Getting stronger is the easiest way to get more powerful as a beginner, but it does not last forever. At a certain point, being able to produce more force does not improve their ability to produce more force at faster rates. Dr. Matt Rhea found that, in football athletes, one-rep maxes for back squats weighing over 1.7 times the athlete’s bodyweight have very little influence on sprinting speed, and even being able to squat 1.7 times bodyweight only accounts for 24% of the variance. Strength sets the base for power development especially in a beginner athlete—don’t worry, there are more advanced methods to come.
- Explosive movements. For a beginner athlete, this is not the time for WestSide Barbell’s dynamic effort method with speed bench using chains and bands. Not yet. Getting younger, newer athletes to understand how to move objects quickly, including their bodyweight, is important. Utilizing medicine balls and jumps/plyometrics is a great place to begin.
No need for advanced methods with these tools just yet: a variety of hops, jumps, bounds, and skips is not only working the central nervous system’s ability to produce force quickly, but also improving the elastic qualities of the tendons to be able to transfer force efficiently. Yes, the brain tells the muscles to contract, but the muscles of course pull on the tendons which pull on the bones and make the body move. Not only do we want our athletes to be able to activate their muscles quickly, but for that force to be transferred effectively through their tendons. Plyometrics help with both. This is their opportunity to learn how to move their bodies—and other implements like light medicine balls—effectively.
Power Adaptations for Intermediate Athletes
As a coach, once you feel comfortable with an athlete’s relative strength levels, it’s time to start to up the intensity as far as bar speed—utilizing methods such as Olympic lifts and weighted jumps, dynamic effort lifting, lower reps, and bringing in competition. Methods such as these helped two of our college basketball players hit 40-inch vertical jumps this summer.
- Olympic lifts or weighted jumps. This is a step up from medicine ball throws. The goal is still to move a weighted implement as fast as possible with proper technique. Before you get on social media and make your case for which is better—Olympic lifts or weighted jumps—first remember that no one cares. These are tools to use: pick whichever you like best or use both. Olympic lifts and weighted jumps typically have bar speeds of 1.2 to 1.8 m/s, depending on the movement (from the floor, hang, blocks, and snatch versus clean). Hard to find another way to move loads of this weight at those types of speeds.
- Dynamic effort lifting. Similar to using Olympic lifts and weighted jumps, dynamic effort lifting is a great method to move heavier weights explosively. This is an intermediate tool because the athlete first needs good technique and a good foundation of strength for this to be effective. With all of the tools in this intermediate category, the goal is really intent: teaching the athlete the intent to move something as fast and explosively as possible.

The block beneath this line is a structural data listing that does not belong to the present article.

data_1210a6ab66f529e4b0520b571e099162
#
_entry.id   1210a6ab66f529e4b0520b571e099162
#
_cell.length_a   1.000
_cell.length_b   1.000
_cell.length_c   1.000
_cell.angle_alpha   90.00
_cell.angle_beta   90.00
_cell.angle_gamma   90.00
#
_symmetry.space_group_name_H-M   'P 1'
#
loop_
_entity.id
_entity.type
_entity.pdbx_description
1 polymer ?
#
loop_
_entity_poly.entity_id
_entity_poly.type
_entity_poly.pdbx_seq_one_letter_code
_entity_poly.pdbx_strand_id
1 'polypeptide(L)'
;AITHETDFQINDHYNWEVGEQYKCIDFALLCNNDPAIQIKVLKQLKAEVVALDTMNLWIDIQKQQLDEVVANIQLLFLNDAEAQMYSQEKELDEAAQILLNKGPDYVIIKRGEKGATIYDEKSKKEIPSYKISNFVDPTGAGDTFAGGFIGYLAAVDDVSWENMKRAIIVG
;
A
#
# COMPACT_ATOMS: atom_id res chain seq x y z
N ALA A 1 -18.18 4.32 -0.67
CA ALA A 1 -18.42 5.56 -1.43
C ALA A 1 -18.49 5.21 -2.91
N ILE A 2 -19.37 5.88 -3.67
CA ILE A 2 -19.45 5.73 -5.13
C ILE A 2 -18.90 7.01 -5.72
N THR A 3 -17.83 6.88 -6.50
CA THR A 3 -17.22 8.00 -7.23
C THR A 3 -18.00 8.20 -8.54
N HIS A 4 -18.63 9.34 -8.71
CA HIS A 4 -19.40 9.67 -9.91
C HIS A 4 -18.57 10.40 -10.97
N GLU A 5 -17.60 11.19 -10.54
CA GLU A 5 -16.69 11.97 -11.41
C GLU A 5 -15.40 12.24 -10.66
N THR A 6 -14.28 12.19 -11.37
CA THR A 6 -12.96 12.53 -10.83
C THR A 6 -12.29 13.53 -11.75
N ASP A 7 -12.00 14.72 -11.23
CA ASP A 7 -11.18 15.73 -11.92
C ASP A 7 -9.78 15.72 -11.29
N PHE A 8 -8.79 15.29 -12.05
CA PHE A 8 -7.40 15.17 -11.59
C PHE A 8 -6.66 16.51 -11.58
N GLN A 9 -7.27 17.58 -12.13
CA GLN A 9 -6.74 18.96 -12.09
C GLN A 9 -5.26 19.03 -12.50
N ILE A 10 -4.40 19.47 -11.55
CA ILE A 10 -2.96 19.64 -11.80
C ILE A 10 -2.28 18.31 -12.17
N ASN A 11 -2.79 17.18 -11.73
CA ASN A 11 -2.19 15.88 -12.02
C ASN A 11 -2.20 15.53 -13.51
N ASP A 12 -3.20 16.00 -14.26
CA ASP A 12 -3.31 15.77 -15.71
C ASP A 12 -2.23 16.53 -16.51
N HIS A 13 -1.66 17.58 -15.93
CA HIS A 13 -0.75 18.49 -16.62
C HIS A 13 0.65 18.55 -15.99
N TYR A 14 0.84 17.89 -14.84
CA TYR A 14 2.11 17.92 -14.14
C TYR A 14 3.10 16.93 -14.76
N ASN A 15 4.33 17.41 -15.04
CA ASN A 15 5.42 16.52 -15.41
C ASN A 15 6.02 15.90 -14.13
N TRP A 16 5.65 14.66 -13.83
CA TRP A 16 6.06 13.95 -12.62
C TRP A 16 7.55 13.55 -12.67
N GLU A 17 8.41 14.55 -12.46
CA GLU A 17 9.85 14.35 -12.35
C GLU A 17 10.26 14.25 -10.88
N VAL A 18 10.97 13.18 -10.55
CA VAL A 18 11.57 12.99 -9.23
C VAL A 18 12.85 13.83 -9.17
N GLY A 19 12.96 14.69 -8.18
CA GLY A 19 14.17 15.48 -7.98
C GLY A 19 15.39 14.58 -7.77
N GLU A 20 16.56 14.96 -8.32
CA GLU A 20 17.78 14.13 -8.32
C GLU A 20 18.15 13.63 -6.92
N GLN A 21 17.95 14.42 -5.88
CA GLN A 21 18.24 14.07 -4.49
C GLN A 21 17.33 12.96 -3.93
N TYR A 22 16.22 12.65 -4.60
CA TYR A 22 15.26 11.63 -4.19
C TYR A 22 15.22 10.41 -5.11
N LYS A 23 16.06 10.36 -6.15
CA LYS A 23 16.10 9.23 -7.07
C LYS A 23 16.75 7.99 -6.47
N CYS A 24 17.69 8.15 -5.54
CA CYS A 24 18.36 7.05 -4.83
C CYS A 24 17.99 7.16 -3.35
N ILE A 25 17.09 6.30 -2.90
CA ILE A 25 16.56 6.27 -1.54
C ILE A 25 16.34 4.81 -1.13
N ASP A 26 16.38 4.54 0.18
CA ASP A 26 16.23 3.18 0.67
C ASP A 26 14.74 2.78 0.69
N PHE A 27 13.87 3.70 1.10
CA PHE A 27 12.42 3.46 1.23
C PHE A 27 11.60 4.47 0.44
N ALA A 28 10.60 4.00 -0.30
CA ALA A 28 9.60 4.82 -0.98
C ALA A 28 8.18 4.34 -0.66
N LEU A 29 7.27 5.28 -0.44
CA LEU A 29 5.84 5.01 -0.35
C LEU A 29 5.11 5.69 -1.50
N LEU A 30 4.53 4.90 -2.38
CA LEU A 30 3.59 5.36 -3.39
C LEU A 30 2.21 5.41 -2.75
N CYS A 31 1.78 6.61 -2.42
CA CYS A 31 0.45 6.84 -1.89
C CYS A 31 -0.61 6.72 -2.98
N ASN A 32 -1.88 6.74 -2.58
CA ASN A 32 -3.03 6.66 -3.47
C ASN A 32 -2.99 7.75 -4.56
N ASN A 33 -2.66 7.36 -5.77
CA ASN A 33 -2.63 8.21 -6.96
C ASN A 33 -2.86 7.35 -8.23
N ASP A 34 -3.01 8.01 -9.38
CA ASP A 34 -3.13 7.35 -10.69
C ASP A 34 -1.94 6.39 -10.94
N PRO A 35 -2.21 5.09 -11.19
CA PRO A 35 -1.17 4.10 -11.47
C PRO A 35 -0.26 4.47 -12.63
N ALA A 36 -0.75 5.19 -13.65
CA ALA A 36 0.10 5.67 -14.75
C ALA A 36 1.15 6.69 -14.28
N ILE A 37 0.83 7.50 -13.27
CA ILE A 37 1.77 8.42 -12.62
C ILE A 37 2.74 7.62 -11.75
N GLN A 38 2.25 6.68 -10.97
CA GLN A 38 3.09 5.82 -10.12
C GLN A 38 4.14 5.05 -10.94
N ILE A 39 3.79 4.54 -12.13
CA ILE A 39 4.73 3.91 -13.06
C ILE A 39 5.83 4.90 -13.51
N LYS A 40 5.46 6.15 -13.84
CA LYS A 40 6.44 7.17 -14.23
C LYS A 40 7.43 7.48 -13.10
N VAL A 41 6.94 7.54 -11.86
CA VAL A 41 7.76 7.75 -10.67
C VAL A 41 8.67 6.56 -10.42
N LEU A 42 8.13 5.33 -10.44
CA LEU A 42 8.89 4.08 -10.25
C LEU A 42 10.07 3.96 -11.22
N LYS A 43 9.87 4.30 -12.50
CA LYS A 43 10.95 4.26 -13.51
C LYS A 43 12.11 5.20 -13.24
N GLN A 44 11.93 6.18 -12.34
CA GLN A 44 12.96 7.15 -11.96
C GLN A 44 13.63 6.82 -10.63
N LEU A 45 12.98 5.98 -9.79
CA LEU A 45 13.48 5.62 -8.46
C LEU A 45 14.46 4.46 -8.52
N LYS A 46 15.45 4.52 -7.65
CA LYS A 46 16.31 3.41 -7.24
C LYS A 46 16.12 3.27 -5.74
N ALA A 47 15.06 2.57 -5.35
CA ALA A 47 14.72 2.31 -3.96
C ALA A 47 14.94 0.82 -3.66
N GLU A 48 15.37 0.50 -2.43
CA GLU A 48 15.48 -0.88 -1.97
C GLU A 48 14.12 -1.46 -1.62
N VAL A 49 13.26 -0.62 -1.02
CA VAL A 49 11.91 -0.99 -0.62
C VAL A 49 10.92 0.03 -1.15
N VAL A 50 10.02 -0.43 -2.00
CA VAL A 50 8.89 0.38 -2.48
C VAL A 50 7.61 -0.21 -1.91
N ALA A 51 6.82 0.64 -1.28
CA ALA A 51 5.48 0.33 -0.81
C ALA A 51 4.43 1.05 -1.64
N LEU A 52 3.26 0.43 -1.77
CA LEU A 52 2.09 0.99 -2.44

The main difference between dynamic effort squatting and doing a power clean is of course that they are different exercises, but squats (and bench presses and deadlifts) are easier movements to implement accommodating resistance. This is important because, when creating a movement (let’s think of a triceps pushdown), the brain has to activate the agonist muscles (triceps) and inhibit the antagonist muscles (biceps). One side of the joint needs to contract, while the other needs to relax to allow the movement to occur. This is still true when moving explosively, but the antagonist muscles get activated towards the end of the movement to keep the joint safe. When doing a triceps pushdown as powerfully as possible, if the biceps do not act as a brake towards the end of the movement, the elbow could hyperextend (or even worse). This is the body’s natural way to keep the joint safe, but it slows down the movement and inhibits the force of the agonist muscle—this is especially true with traditional lifting movements. In exercises where the implement being moved can be released (medicine ball or weighted baseball), this occurs to a much lesser extent.
Utilizing accommodating resistance leads to the weight of the bar getting heavier towards the end range of motion, allowing the agonist muscles to contract closer to the full range of motion before the brain begins to inhibit it and activate the antagonist. So, not only does accommodating resistance force the athlete to push more forcefully throughout the movement, but this tool also allows this to happen from a neurological standpoint.
Video 1. An athlete utilizing accommodating resistance on speed squats.
- Improving power output is about quality repetitions. Just going through the motions of doing trap bar jumps and banded bench presses will not improve explosiveness. Again, it is about intent and getting maximum effort from your athletes. Autoregulation is the method of allowing bar speed to determine the number of sets or repetitions. As a coach, you can prescribe six sets of three repetitions of speed squats at 1 m/s—using technology that actually tracks bar speed would be necessary here.